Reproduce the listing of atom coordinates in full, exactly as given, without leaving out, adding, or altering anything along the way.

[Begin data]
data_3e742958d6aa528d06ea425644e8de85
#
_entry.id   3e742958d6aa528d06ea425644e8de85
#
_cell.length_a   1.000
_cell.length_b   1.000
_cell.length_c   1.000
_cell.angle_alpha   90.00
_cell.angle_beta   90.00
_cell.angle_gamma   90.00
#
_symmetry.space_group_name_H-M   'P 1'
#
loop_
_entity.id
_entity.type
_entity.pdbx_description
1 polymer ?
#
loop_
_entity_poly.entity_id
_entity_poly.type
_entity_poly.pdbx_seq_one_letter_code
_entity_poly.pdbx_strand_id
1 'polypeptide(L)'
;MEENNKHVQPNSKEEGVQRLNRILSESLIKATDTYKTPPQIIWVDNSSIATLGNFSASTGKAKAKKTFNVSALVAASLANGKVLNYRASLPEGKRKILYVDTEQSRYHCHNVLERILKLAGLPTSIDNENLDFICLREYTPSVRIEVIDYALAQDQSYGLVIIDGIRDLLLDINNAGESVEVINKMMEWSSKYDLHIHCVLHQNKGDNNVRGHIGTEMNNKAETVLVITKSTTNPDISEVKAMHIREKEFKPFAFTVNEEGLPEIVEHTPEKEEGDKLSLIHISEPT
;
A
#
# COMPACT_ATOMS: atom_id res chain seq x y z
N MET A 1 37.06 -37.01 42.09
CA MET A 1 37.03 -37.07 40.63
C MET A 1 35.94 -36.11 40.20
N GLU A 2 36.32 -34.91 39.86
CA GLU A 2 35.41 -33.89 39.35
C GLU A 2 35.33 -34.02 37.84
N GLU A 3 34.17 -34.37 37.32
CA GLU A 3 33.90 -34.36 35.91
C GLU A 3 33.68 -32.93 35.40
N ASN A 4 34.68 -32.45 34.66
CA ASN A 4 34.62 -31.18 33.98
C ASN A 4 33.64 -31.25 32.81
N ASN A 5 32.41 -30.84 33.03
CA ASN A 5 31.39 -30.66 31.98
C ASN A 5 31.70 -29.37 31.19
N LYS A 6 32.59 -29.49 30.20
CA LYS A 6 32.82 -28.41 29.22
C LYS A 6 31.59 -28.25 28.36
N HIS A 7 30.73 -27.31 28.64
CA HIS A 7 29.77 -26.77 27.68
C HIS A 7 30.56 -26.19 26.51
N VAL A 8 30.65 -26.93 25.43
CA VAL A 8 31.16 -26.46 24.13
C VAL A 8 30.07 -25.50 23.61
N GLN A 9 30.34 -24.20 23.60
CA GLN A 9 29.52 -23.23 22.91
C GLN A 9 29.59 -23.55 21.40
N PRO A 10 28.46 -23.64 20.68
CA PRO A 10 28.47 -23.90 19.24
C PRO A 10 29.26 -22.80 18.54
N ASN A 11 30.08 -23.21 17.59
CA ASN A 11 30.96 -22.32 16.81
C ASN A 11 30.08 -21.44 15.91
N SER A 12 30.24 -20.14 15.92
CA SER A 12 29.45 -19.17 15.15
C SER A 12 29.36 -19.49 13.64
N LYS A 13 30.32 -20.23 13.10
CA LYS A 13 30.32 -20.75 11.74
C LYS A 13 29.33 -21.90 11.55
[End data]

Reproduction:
data_3e742958d6aa528d06ea425644e8de85
#
_entry.id   3e742958d6aa528d06ea425644e8de85
#
_cell.length_a   1.000
_cell.length_b   1.000
_cell.length_c   1.000
_cell.angle_alpha   90.00
_cell.angle_beta   90.00
_cell.angle_gamma   90.00
#
_symmetry.space_group_name_H-M   'P 1'
#
loop_
_entity.id
_entity.type
_entity.pdbx_description
1 polymer ?
#
loop_
_entity_poly.entity_id
_entity_poly.type
_entity_poly.pdbx_seq_one_letter_code
_entity_poly.pdbx_strand_id
1 'polypeptide(L)'
;MEENNKHVQPNSKEEGVQRLNRILSESLIKATDTYKTPPQIIWVDNSSIATLGNFSASTGKAKAKKTFNVSALVAASLANGKVLNYRASLPEGKRKILYVDTEQSRYHCHNVLERILKLAGLPTSIDNENLDFICLREYTPSVRIEVIDYALAQDQSYGLVIIDGIRDLLLDINNAGESVEVINKMMEWSSKYDLHIHCVLHQNKGDNNVRGHIGTEMNNKAETVLVITKSTTNPDISEVKAMHIREKEFKPFAFTVNEEGLPEIVEHTPEKEEGDKLSLIHISEPT
;
A
#
# COMPACT_ATOMS: atom_id res chain seq x y z
N MET A 1 37.06 -37.01 42.09
CA MET A 1 37.03 -37.07 40.63
C MET A 1 35.94 -36.11 40.20
N GLU A 2 36.32 -34.91 39.86
CA GLU A 2 35.41 -33.89 39.35
C GLU A 2 35.33 -34.02 37.84
N GLU A 3 34.17 -34.37 37.32
CA GLU A 3 33.90 -34.36 35.91
C GLU A 3 33.68 -32.93 35.40
N ASN A 4 34.68 -32.45 34.66
CA ASN A 4 34.62 -31.18 33.98
C ASN A 4 33.64 -31.25 32.81
N ASN A 5 32.41 -30.84 33.03
CA ASN A 5 31.39 -30.66 31.98
C ASN A 5 31.70 -29.37 31.19
N LYS A 6 32.59 -29.49 30.20
CA LYS A 6 32.82 -28.41 29.22
C LYS A 6 31.59 -28.25 28.36
N HIS A 7 30.73 -27.31 28.64
CA HIS A 7 29.77 -26.77 27.68
C HIS A 7 30.56 -26.19 26.51
N VAL A 8 30.65 -26.93 25.43
CA VAL A 8 31.16 -26.46 24.13
C VAL A 8 30.07 -25.50 23.61
N GLN A 9 30.34 -24.20 23.60
CA GLN A 9 29.52 -23.23 22.91
C GLN A 9 29.59 -23.55 21.40
N PRO A 10 28.46 -23.64 20.68
CA PRO A 10 28.47 -23.90 19.24
C PRO A 10 29.26 -22.80 18.54
N ASN A 11 30.08 -23.21 17.59
CA ASN A 11 30.96 -22.32 16.81
C ASN A 11 30.08 -21.44 15.91
N SER A 12 30.24 -20.14 15.92
CA SER A 12 29.45 -19.17 15.15
C SER A 12 29.36 -19.49 13.64
N LYS A 13 30.32 -20.23 13.10
CA LYS A 13 30.32 -20.75 11.74
C LYS A 13 29.33 -21.90 11.55